Bighospital, like many other hospitals is seeing something of a change in how we manage end of life care. In my working life we have gone from simply telling the nurses that a patient is not for resus, to writing it in the notes; usually in capital shouty letters with stars around it to a formal form that is filled and filed in the notes.
Death is a relatively frequent occurrence on the surgical wards, we probably have one a week across the various units, most of which can be predicted in advance of the event.
In light of the court of appeal’s ruling last week that all patients must be consulted about all not for resuscitation orders we had a huge fiasco last weekend with a dying man. The man had advanced cancer, quite recently diagnosed and was not fit for a curative operation. Following a small procedure to diagnose the extent of his disease he developed pneumonia and developed respiratory failure. Over the course of a day he went from talking and being well and to almost comatose and at death’s door.
The family were distressed, son’s were being called from up North, the wife was utterly distraught and they all wanted something to be done. My junior’s were out of their depth with the situation and so, rightly, I was called. A bit of frusemide, some higher flow oxygen and sitting him up a bit improved the situation temporarily. This man was not a candidate for ICU, I knew they would say no, he had weeks to live and his lungs were severely emphysematous. However, this is not just my call and because of that and for the inevitable complaint that I could see coming (“My husband walked into Bighospital a well man and 4 days later he was dead: bungling surgeons cause pneumonia in man who was playing golf last week”) I phoned my friend in ICU for a ward consultation, even though I thought he would say “no” over the phone. The ICU doctor took one look at the man, the notes and the X-Ray and spoke to the wife, there would be no ICU.
Now, for those of you who don’t know, no ICU used to mean an automatic not for resuscitation as following a successful resus, you go to ICU as you may be alive again but it isn’t like on TV. Post arrest you are still in a bad way and are heavily reliant on drugs and medical care. It was for me to speak to the wife to say that we wouldn’t recommend CPR as it was no longer in his interest, would likely not be successful, we were not going to ICU etc. I rang the consultant involved as I didn’t really know the man well and wanted to let him know what was happening and confirm he was happy with the plan. He was happy, but he reminded me that because of this new ruling by the court of appeal, I had to ask the man himself.
Man said “I don’t want to die, you have to save me.” I explained that there would be no ICU post arrest, that this was not going to prolong his life by very much and was likely to cause him significant distress at the end of his life. “Don’t let me die” he said. He arrested an hour later and we were called, it was a respiratory arrest and we got him breathing again, most unexpectedly.
The wife was distraught, an arrest is a traumatic and horrific thing to witness. Organised chaos is the best way to describe it. She wanted to stay in the room whilst we bagged and masked him. His heart did not stop beating this time, we got him breathing again, reassessed the not for ICU status and all agreed that this was the correct course of action.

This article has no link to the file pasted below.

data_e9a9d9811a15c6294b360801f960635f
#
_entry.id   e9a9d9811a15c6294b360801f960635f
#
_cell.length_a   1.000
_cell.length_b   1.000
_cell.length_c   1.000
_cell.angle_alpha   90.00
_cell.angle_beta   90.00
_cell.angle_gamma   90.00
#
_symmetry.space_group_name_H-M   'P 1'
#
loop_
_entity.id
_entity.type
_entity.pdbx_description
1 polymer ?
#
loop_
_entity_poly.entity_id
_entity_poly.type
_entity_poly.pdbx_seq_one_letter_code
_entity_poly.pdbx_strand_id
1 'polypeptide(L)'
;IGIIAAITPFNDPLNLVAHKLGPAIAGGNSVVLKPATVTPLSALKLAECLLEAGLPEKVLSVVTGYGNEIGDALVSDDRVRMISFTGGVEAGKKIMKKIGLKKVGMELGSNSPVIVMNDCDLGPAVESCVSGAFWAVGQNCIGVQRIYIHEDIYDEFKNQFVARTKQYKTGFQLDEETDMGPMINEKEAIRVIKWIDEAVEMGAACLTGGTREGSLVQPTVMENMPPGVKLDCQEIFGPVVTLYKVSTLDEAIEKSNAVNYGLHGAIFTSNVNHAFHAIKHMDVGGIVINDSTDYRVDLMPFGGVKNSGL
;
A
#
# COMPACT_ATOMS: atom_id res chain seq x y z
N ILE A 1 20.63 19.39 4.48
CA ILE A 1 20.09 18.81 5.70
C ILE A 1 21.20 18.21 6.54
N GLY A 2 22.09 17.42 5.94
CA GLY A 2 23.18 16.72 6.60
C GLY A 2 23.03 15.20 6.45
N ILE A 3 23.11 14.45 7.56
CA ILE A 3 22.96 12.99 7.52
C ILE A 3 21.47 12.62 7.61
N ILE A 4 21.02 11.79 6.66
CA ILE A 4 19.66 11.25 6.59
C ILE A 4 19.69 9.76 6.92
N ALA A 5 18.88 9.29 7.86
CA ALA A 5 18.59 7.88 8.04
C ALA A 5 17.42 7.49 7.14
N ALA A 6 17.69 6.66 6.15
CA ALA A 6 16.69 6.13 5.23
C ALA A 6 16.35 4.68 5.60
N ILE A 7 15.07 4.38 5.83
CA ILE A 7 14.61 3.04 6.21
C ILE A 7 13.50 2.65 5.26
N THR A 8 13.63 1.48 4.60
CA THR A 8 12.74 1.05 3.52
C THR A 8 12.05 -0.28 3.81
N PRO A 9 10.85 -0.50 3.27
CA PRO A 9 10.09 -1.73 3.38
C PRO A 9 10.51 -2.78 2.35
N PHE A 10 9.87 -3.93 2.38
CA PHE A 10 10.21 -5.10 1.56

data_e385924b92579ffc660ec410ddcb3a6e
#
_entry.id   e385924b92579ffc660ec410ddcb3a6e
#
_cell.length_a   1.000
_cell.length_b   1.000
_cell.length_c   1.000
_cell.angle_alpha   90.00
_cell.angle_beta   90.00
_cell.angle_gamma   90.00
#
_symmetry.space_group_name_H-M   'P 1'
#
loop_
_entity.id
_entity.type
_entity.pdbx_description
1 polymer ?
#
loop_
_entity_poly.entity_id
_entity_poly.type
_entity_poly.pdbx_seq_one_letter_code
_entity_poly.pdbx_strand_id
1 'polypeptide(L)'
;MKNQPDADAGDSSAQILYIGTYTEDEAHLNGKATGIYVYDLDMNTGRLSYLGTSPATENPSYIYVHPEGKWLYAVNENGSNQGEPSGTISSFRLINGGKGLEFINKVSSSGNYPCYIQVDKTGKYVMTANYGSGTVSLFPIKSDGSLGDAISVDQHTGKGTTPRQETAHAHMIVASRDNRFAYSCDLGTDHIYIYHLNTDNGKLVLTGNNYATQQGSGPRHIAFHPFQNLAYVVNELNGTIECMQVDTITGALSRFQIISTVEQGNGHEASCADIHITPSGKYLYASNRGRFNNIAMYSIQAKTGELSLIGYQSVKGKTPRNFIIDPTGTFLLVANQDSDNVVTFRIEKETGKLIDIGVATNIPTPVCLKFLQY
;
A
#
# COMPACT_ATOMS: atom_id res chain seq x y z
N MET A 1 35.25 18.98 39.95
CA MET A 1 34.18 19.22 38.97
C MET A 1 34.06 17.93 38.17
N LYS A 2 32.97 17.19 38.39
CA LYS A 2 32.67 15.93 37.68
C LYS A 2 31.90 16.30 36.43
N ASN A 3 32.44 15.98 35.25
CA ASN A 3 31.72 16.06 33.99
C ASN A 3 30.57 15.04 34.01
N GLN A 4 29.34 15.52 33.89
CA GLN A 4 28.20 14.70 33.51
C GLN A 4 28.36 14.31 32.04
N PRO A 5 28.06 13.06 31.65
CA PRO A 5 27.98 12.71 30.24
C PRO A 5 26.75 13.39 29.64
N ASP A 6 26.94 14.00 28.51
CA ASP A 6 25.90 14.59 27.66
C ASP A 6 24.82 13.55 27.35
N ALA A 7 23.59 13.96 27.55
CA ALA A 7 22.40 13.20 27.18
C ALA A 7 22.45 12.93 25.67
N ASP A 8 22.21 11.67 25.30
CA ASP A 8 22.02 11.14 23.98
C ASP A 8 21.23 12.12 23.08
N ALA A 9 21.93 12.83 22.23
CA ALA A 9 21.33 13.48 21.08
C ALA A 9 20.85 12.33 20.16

I spoke to his wife, perhaps we should now consider a not for resus order? “I can’t decide that”she said, “he doesn’t want to die, I don’t know what to do, I need my son here”. I was heading for my evening meal in the canteen when the call came again, an arrest on blue ward. This time it was a cardiac arrest, with the chest compressions the F1 broke rib after rib on the frail man’s chest. His cancer ravaged body was bashed and battered, though not for very long as we decided that this was a futile exercise and that we were not going to continue.
My ICU colleague asked me why we were in this situation, why had I asked the man if he wanted resuscitated or not? He put it in a somewhat stronger way, along the lines of “What the fuck? Are you insane? Why was he still for resus?”. The man didn’t want to die, he wanted to live, but we had decided that he was not for ICU (without any need for his consent) and so had effectively decided he would be allowed to die naturally without anyone trying to stop this process. He had to consent to the not for CPR though, even though CPR for those not going to ICU is crazy.
It was a shit situation, I suppose at least his wife and sons can console themselves that their loved one fought to the end and that we tried to save him, even if it was partly an empty gesture with the ICU doors firmly closed.
This is the situation that we are facing, asking patients if it is ok that we aren’t going to jump on their chest if their heart stops beating. What a question, usually we involve people in this in a gentle and pleasant way, we explain palliative care, keeping comfortable, a quiet and dignified death, slipping away, your breathing slowing down and stopping, there are a hundred euphemisms.
A few days later and I have a 92 year old from a nursing home sent in moribund and not fit for a haircut with some massive intra-abdominal catastrophe. We kept her comfortable, we let her drink and eat what she could, checked she was in no pain and held her hand and watched her die a day later with her family around her. Nobody asked her if she wanted resuscitated.
The first situation felt wrong to me and the second one felt right. That’s not how the court of appeal would see it of course. For the Court of Appeal ruling see this handy summary.